Plotting and conspiring is one thing, its like kinetic energy. The movement has started, things are becoming active. Simply having the potential is something else entirely. Actions are crimes, ideas are not. No matter how inflammatory, disgusting, disturbing or dangerous.

05 December 2007

More on the CIPD in Austin

I read most of this from the Dead Tree Edition of the Star Tribune, but it has been reposted by the fine folks at MSNBC so we don't have to run into the subscription problem.The question at Austin pork plant: Why?

There isn't much here that I didn't already know or figure out on my own but there were a few bits that caught my attention.

CIDP is the chronic form of another disease, Guillain-Barré; syndrome, which develops much more rapidly and has a number of known triggers. It first received public attention in 1976 when linked to the swine flu vaccine.

That seems interesting to me. Could there be a connection between the swine flu and what happened here?

Symptoms first emerged around the same time the plant began using the high-powered air system. Some health experts think exposure to blood and pulverized tissue might have caused the autoimmune response.

But the compressed-air system almost certainly is not the problem, said mechanical engineer Frank Moskowitz, a compressed-air expert based in Phoenix. "Compressed air itself absolutely cannot introduce anything bad," he said. He said pressurization kills any living organism in the air.

Well that maybe true, but I doubt anyone was actually thinking that this was do to physical pressure from blasts of air. But the fact that the compressed air system and the disease are temporally linked means to me that there was something about blowing biological tissue into the air that is the key here.

Meth in the FEMA trailer park

Caught Up in a Storm, With His Eyes Wide Open

On that hot July afternoon, Isaiah and two friends hunted for tiny crabs, threw dirt bombs and visited the cemetery across the creek where his grandfather, who used to give him firecrackers, is buried. They also found treasure: a mysterious black duffel bag that came with them on their return climb over the wobbly fence separating the forbidden from the forgotten.

The bag was jostled, kicked, and finally opened to reveal strange things, including a pair of pliers, some tubing, nail clippers and a two-liter plastic bottle filled with a milky liquid. Isaiah waved a younger boy away from the bag, then bent over to zip it up. He heard a hiss and then BAM!

The boys had found a bag full of chemicals from a methamphetamine lab. He was terribly burnt. The chemicals got on his face and in his eyes. But he appears to be making an amazing recovery. The story has called attention to the fact that there are still people living in FEMA trailers they were given after Katrina two years ago. Its also made people think again about the meth cookers.

When I was a child, one of our neighbors was dealing meth. I don't remember all of it clearly, but I remember the mean rottweilers, the hungry little kids and all the cars that would drive by. I was out of state when it happened, but as recently as high school a neighbor's garage burnt and there is still speculation that there may have been meth cooking in there. Besides the horrendous things meth use will do to you, meth production is very dangerous. Its some serious organic chemistry being done with equipment not made to handle it by people who may not even have a high school education. The laws that limit sale of pseudoephedrine have helped curb production, but obviously there are places where its still a problem.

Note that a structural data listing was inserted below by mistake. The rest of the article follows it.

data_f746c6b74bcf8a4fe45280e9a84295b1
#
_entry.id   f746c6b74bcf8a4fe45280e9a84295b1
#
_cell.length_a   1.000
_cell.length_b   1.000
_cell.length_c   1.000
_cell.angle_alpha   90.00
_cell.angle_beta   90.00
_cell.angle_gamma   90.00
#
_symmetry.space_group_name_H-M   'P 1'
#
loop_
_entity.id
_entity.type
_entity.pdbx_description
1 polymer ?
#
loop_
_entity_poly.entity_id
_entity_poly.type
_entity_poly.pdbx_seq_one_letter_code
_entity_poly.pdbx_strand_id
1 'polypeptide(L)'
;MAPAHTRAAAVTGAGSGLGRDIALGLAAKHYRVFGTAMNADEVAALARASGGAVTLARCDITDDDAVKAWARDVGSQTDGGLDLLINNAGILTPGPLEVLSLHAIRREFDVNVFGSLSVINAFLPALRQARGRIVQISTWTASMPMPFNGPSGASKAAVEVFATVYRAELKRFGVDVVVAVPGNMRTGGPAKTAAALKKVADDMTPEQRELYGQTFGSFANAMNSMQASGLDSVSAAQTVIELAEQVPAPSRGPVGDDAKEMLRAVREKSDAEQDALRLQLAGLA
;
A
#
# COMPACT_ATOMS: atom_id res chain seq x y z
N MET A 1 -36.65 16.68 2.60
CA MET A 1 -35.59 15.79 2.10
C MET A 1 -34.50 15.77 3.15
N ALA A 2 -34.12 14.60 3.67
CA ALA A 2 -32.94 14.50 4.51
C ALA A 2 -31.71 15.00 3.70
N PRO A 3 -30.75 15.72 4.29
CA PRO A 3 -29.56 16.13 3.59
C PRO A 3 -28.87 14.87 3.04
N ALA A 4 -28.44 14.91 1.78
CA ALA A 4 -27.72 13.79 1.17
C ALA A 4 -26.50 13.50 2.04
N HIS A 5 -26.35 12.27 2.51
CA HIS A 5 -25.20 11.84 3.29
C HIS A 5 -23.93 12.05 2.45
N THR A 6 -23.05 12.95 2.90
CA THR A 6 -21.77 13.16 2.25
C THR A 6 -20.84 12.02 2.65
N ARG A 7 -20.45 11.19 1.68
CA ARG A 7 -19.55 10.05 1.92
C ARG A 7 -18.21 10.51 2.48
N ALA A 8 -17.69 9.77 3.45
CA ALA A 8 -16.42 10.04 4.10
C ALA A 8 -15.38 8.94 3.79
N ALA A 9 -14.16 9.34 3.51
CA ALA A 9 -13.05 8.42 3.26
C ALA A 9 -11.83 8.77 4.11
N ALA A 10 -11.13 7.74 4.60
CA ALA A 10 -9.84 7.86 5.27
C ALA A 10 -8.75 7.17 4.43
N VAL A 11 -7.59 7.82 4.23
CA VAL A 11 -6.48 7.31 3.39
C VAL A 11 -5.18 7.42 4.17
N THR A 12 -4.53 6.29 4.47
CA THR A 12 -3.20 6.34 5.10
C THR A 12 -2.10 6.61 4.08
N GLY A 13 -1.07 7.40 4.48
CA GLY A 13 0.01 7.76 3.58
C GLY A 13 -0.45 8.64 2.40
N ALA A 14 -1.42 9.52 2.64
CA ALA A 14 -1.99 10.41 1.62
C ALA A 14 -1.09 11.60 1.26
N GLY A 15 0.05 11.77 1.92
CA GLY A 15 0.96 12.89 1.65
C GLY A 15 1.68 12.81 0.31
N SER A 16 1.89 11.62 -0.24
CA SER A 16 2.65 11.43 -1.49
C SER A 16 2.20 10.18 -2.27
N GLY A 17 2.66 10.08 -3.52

More than that, my family is not a poor black family in the deep south living in a two year old trailer from the government because a hurricane destroyed our house. Thankfully the community has come forward to help, as much as it can considering the circumstances.

One way the community responded was down at the Wal-Mart, where the receiving manager, Patsy Poole, set up a fund-raising booth near Register 1 that displayed photos of Isaiah’s transformed face. More than $2,000 in four hours; more than $5,000 in a few days.

“Twenties!” Ms. Poole says. “They was just throwing in the money.”

Another way was by inundating the Narcotics Task Force of Jackson County, still working out of a poststorm trailer, with tips about dozens of meth labs and dumpsites. Sgt. Curtis Spiers, its commander, said many calls came from local meth users, whose arms and hands often carry telltale burn scars of their own accidents. They hadn’t informed in years, but what happened to this boy was too much.

People can stand to see their own lives fall apart, but there is the idea that the innocent shouldn't suffer for the sins of others. Thats something at least.

04 December 2007

Gross job leads to rare disease

Pork plant employees contract neurological illness

Between December last year and July of this year 11 workers at a pork processing plant in Austin, MN have been victims of a strange set of symptoms. Numbness and tingling in their hands. At first I'm sure they thought it was some repetitive stress, but the Health Department is saying that it is Chronic Inflammatory Demyelinating Polyneuropathy.

Department investigators have been poring over the cases since then. So far they say they have determined that the workers experienced an inflammatory response to some kind of trigger. But they haven't identified the trigger yet. It could be an infectious agent within the plant, or even a chemical exposure.